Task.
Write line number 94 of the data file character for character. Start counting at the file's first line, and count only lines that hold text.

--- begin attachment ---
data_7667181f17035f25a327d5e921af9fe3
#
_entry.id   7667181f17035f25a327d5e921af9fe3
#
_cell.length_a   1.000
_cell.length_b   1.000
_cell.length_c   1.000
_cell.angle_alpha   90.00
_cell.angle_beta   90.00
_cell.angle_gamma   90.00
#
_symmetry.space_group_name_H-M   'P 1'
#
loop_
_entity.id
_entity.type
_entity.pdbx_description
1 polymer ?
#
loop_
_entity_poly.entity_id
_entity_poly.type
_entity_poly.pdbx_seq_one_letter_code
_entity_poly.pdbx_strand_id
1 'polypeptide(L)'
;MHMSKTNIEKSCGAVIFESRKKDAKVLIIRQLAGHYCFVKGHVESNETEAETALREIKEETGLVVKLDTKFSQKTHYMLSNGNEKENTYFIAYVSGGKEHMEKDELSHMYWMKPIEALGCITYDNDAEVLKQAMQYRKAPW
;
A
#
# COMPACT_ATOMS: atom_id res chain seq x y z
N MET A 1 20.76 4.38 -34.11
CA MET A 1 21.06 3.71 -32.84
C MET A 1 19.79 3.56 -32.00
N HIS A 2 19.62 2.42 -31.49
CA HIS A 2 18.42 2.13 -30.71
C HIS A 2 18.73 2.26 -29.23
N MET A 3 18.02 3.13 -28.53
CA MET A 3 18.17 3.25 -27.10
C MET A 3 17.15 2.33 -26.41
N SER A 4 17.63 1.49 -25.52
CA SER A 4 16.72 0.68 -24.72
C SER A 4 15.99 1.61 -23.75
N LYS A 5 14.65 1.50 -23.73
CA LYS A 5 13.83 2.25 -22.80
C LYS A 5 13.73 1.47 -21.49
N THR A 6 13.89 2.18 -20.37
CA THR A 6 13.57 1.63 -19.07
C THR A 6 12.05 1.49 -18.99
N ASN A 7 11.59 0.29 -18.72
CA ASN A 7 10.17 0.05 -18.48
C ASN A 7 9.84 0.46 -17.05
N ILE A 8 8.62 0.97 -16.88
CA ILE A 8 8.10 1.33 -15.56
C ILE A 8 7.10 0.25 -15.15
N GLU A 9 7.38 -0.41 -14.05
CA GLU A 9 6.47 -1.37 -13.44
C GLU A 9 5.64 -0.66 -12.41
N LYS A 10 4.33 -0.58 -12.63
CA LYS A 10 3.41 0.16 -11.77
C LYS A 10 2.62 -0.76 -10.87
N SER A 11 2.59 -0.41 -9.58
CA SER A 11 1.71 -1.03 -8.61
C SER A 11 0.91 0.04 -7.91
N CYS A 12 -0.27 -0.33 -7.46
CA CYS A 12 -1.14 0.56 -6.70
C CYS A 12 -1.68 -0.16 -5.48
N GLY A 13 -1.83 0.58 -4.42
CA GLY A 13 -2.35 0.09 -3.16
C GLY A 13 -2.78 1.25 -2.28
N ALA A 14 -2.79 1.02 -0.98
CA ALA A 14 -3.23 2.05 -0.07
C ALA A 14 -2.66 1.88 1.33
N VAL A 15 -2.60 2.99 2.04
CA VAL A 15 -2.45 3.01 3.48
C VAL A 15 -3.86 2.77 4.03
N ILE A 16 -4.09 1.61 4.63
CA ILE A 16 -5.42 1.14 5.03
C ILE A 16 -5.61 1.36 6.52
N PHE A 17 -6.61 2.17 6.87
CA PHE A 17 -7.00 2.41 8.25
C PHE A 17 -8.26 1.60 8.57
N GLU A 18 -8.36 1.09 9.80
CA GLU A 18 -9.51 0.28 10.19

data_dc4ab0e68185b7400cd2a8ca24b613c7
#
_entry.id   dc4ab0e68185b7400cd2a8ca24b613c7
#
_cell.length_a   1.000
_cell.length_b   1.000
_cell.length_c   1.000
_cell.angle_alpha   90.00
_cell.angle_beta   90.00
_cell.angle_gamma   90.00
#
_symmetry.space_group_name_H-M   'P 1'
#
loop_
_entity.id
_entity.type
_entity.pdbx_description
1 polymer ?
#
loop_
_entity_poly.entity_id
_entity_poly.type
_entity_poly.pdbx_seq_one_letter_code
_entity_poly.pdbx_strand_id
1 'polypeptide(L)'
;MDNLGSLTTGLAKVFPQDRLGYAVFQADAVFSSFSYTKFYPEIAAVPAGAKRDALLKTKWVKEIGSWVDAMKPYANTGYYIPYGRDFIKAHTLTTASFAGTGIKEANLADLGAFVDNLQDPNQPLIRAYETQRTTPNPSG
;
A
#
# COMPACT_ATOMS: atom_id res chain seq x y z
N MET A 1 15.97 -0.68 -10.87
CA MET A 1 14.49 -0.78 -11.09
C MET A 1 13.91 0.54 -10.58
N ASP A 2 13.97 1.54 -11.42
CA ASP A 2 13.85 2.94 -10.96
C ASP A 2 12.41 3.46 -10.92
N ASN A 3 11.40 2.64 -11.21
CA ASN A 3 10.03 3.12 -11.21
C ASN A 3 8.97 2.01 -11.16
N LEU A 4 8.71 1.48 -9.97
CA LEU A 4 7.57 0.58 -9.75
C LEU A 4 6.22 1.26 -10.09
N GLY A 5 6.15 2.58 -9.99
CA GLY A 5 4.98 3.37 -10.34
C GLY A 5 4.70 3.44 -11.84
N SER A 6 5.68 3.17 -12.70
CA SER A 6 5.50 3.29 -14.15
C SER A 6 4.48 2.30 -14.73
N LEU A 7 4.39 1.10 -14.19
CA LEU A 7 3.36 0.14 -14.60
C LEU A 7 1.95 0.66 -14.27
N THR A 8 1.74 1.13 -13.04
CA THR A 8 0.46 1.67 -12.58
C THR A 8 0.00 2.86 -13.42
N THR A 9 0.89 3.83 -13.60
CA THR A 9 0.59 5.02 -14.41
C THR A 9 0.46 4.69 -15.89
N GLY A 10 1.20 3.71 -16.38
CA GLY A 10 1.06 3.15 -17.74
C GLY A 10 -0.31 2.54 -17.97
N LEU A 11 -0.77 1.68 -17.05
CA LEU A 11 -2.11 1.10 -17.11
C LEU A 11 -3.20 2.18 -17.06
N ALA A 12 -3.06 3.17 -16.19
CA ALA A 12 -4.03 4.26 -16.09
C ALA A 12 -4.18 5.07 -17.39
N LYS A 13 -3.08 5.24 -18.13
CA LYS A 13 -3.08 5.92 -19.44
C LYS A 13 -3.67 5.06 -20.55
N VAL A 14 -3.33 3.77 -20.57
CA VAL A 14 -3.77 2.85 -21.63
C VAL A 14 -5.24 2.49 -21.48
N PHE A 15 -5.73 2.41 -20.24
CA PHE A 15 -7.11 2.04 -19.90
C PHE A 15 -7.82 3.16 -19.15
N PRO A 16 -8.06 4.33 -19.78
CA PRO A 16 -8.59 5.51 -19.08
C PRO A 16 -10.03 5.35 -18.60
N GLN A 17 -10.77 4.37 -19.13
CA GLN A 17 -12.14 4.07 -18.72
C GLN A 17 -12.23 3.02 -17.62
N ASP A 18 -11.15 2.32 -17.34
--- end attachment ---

#